Re: Assume sound quality is equal: Digital or Analog?
Both - of course!! (Like matched vs. traditional grip.)
But either way make sure you're using the best stuff you can afford!
You know what added to the 'analog is better/smoother' hype? The fact that in those days technology simply wasn't any better than it was - not saying it was bad - it was... limited from today's perspective but on the other hand folks at that time manufactured gear to sometimes _higher_ technical specifications (component selection, overall build quality) than nowadays! Those components were more 'forgiving' in terms of signal processing and the signal flow within the equipment was 'slower' than nowadays. This resulted in the overall sound being less harsh (having less or smoother high frequencies) and the transients (fast level bursts which by far exceed the average level) were more prone to being reduced simply by the components, not by design.
Nowadays gear tends to sound cleaner or, if you want, 'harsh'. But that's not because the gear is crappy but because there's more left of the original sound than there was in the past. That's a somewhat simplified version. We _do_ have crappy gear nowadays but you get the idea.
Personally I like using (hi-end) analog gear as front-end (signal -> mics -> analog pre-amps), then (if needed but usually yes) I'd add EQ and/or compression (analog also), then convert the signal. After A/D conversion I'd either use digital stuff or sometimes add another D/A stage for further analog processing. While there are stunning plugins if you once set your hands on really great analog gear and learn what analog stuff can do to the signal (literally within a few seconds you can have noticeable improvements when e.g. using an EQ and turning real knobs instead of fumbling with a mouse at the PC) analog does provide a sound quality to dream of and gives you a great feel of having control over a sound. Plus having real knobs at one's fingertips is just different from clicking in menues.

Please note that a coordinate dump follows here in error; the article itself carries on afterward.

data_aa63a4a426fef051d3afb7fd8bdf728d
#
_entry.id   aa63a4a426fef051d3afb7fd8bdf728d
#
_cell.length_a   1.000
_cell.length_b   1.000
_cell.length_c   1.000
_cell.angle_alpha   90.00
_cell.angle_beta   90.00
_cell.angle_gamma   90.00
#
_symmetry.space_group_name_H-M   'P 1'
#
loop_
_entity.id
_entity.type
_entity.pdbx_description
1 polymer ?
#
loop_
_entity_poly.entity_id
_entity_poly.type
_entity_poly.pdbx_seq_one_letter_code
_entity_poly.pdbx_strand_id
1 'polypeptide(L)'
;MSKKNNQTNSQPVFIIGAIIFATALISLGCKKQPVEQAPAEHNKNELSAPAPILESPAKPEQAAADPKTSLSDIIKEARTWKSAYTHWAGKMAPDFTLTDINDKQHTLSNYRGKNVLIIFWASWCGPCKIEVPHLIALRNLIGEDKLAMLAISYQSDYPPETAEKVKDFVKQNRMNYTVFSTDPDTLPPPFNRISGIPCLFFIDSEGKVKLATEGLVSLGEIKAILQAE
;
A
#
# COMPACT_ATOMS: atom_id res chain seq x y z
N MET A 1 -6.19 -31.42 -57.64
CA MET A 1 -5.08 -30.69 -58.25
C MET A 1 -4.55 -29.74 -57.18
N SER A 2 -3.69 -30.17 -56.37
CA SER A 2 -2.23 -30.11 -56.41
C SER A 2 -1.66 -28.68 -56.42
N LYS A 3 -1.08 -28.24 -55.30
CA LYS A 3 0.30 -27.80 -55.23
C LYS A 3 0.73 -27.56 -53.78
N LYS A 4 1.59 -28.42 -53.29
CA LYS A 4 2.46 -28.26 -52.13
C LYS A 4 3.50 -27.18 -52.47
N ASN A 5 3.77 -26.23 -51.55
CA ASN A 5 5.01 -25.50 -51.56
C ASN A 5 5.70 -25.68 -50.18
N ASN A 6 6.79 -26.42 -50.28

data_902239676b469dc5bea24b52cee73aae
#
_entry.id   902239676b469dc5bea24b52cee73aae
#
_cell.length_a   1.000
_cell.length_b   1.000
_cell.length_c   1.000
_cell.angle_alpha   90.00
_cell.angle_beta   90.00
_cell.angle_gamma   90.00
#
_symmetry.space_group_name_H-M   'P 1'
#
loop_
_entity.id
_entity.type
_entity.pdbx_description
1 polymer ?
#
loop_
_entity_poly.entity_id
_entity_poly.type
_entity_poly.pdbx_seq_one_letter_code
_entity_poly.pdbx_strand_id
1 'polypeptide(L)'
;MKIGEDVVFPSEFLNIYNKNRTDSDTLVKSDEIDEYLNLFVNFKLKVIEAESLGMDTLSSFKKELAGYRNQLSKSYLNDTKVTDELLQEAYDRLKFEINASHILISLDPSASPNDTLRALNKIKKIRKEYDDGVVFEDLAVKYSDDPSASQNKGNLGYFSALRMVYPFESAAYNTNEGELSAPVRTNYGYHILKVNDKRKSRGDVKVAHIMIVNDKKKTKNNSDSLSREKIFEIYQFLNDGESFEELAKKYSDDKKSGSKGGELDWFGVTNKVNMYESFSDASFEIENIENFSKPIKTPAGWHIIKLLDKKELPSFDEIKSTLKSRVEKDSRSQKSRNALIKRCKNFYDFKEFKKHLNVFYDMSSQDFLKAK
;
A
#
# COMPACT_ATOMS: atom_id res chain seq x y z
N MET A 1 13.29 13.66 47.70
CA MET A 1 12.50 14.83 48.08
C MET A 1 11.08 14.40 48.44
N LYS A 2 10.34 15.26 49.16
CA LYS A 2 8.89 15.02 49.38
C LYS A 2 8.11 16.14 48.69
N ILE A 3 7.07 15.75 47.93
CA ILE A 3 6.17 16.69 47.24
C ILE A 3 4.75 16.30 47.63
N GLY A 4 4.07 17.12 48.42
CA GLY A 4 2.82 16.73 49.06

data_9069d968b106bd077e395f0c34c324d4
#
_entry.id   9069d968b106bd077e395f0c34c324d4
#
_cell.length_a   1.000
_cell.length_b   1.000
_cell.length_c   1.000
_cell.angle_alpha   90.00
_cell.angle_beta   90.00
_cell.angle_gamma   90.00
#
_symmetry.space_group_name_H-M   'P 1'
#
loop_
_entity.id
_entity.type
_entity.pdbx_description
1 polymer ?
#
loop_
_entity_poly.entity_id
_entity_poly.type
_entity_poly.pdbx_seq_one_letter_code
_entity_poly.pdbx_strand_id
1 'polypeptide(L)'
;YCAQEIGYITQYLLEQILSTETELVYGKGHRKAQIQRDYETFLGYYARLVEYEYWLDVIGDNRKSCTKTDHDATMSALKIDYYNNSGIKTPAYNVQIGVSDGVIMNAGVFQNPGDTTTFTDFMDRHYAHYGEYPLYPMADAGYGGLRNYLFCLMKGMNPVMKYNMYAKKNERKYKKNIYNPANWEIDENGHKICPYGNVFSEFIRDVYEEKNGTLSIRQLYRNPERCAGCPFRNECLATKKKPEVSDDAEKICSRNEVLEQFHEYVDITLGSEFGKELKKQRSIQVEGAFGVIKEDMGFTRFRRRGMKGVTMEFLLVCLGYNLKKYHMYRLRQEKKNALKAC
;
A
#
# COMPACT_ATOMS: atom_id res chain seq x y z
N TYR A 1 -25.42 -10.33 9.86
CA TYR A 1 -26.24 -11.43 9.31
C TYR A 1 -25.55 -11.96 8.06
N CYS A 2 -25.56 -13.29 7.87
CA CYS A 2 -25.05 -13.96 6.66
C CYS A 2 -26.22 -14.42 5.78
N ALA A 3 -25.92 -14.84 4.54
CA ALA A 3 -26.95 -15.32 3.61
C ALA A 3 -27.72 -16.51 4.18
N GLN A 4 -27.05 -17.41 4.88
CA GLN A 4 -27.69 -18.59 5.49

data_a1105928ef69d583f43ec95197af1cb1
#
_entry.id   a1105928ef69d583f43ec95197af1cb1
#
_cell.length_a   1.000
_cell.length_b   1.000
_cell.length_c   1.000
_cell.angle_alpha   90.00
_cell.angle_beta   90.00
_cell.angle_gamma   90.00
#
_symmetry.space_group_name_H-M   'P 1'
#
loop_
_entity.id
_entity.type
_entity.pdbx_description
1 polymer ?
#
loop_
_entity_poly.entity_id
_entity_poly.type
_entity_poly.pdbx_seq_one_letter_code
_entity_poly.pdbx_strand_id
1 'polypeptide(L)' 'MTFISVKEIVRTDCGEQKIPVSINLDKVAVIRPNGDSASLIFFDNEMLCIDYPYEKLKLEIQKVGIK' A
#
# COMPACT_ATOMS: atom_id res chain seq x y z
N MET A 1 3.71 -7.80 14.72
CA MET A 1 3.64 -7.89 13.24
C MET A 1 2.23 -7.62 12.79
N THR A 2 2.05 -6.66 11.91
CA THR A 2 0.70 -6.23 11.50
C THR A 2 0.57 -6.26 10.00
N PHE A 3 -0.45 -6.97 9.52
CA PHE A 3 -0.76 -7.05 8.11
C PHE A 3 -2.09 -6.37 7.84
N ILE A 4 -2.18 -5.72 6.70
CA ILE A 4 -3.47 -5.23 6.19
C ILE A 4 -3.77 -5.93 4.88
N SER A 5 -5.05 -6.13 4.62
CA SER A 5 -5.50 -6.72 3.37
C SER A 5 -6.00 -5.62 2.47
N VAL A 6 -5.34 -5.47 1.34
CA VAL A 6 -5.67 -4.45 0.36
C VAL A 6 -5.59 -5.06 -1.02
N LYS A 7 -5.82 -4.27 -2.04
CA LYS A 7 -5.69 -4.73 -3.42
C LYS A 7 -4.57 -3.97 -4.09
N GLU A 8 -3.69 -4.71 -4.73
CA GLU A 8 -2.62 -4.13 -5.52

Provided you have decent gear there's not much of a sonic difference. The difference becomes really obvious when you compare so-so gear (from both worlds).
Converters are a critical component because regardless of the processing quality of the gear itself a crappy D/A converter will make you think that piece of equipment is crap. And modern converters are extremely high standard (money provided).
Just recently I've bought the very best guitar modeling/fx processor around (Fractal Audio Axe-Fx II) and for the first time I really feel I'm not playing a modeling device but a real instrument/amp. In fact I'm considering selling some of my guitar/analog processors/effects because that digital thingy makes so many things extremely easy (endless routing/editing/saving options, all within _one_ unit - plus MIDI footcontroller). I do have a decent Mesa/Boogie tube head sitting at my homestudio but the sound difference is shockingly tiny if inaudible (provided you have a minimum of talent getting settings right/reasonable). I'll keep the amp, at least for now - not really because of any sound difference but because I've paid good money for it, it's decent analog/tube gear and it looks cool! (But weighs a ton...) Haha.
Ultimately I'd rather go with great analog front-end plus mediocre A/D converters than crappy digital.